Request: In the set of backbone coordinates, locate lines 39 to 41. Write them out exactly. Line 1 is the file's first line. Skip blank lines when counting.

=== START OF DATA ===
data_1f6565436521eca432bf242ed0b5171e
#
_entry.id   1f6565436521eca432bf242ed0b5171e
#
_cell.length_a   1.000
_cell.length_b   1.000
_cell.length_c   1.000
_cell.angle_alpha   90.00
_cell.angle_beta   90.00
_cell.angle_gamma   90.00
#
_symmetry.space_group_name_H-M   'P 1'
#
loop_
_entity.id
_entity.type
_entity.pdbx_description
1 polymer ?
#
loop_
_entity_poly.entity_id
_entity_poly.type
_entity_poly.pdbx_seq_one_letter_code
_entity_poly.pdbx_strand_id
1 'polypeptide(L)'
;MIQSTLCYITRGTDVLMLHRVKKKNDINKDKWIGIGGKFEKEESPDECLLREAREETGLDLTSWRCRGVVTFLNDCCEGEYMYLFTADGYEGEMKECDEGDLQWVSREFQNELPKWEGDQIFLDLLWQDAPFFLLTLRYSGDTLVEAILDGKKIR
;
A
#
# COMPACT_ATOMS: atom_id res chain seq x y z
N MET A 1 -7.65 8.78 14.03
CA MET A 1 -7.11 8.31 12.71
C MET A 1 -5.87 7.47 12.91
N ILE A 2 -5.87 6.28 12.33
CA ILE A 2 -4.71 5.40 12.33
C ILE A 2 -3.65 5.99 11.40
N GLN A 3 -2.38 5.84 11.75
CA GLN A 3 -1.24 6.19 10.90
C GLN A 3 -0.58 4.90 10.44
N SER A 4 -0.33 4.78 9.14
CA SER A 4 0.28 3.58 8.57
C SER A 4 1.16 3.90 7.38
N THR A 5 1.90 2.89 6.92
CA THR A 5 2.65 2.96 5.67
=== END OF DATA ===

C GLN A 3 -0.58 4.90 10.44
N SER A 4 -0.33 4.78 9.14
CA SER A 4 0.28 3.58 8.57